Student Satisfaction as a Predictor of Retention in a Professional Online For-Profit Higher Education Institution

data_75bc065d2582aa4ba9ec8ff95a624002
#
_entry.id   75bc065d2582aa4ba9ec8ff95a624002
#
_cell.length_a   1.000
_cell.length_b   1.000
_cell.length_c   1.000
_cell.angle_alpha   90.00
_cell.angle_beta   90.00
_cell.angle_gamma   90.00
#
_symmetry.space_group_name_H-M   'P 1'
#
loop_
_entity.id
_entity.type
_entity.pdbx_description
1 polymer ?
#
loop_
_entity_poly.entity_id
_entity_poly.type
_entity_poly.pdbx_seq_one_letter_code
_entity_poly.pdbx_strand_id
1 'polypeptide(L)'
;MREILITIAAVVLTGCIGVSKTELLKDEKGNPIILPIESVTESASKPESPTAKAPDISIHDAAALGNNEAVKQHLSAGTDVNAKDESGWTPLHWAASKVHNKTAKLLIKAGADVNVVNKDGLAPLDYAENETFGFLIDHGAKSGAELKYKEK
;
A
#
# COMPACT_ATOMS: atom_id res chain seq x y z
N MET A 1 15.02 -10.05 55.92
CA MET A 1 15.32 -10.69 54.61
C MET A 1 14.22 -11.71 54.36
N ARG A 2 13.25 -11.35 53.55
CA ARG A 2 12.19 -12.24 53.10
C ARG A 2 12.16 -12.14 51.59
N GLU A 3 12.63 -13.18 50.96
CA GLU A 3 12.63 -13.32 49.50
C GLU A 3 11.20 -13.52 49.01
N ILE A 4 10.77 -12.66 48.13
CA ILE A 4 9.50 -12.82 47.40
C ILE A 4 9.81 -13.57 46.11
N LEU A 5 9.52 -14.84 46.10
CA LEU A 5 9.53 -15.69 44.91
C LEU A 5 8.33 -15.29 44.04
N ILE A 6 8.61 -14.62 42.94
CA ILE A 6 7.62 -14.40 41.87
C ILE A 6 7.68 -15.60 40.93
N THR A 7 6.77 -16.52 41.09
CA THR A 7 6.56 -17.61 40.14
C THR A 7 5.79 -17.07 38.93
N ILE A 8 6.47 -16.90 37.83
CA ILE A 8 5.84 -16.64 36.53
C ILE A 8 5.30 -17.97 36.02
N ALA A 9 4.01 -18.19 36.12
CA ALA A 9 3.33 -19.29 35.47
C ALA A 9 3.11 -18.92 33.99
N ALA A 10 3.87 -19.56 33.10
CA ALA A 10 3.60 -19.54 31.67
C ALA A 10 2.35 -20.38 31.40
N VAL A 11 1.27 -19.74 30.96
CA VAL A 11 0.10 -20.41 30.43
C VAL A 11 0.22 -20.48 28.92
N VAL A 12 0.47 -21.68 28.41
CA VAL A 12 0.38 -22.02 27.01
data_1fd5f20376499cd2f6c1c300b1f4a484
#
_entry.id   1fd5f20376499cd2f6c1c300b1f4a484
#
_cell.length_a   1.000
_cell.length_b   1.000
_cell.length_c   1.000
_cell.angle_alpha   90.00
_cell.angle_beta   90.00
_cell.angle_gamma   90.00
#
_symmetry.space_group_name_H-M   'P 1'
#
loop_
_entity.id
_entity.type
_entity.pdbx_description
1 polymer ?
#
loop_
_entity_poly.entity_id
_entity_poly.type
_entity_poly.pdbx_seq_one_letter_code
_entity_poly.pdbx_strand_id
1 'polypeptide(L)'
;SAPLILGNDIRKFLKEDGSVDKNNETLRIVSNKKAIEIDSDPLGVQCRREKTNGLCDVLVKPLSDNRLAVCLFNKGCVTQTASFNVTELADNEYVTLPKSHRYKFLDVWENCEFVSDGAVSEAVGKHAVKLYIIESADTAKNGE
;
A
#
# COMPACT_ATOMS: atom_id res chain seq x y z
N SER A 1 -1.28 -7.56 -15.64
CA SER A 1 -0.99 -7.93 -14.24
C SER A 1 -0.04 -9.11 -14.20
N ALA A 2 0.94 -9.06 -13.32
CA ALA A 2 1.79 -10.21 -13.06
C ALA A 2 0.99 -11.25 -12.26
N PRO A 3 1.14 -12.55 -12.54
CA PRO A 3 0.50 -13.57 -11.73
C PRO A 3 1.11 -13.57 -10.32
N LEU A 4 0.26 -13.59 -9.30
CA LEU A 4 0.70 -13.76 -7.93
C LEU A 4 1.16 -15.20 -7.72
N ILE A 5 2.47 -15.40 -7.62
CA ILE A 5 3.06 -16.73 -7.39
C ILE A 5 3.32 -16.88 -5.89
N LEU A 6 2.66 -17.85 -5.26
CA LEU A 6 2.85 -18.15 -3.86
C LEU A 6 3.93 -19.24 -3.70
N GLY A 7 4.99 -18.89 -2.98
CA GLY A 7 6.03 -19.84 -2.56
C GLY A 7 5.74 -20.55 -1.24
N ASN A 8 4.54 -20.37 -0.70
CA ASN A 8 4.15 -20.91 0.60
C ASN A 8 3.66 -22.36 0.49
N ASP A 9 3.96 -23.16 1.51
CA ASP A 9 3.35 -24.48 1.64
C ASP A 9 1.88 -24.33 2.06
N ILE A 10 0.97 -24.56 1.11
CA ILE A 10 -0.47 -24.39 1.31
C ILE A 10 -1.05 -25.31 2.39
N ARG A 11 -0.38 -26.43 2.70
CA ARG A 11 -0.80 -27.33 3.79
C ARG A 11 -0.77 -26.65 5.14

This study expanded on prior satisfaction and retention research by exploring this relationship within the online for-profit sector. An ex post facto design was utilized at an online for-profit undergraduate institution with programs in the creative arts to explore the relationship between student satisfaction as measured by the Priorities Survey for Online Learners (PSOL) and subsequent student retention status that was collected one year after completing the survey. Point-biserial correlation and binary logistic regression tests were conducted on a sample of 2729 students that completed the PSOL and found no significant relationships between overall satisfaction and satisfaction on subscales of the PSOL and subsequent retention status one year later. These tests were repeated at the item-level and the point-biserial correlation test found no significant relationships. However, the binary logistic regression test found that three items significantly predicted student retention one year later. Overall, the study concluded that student satisfaction is not a significant predictor of subsequent student retention. Implications for practice within the online for-profit sector are discussed.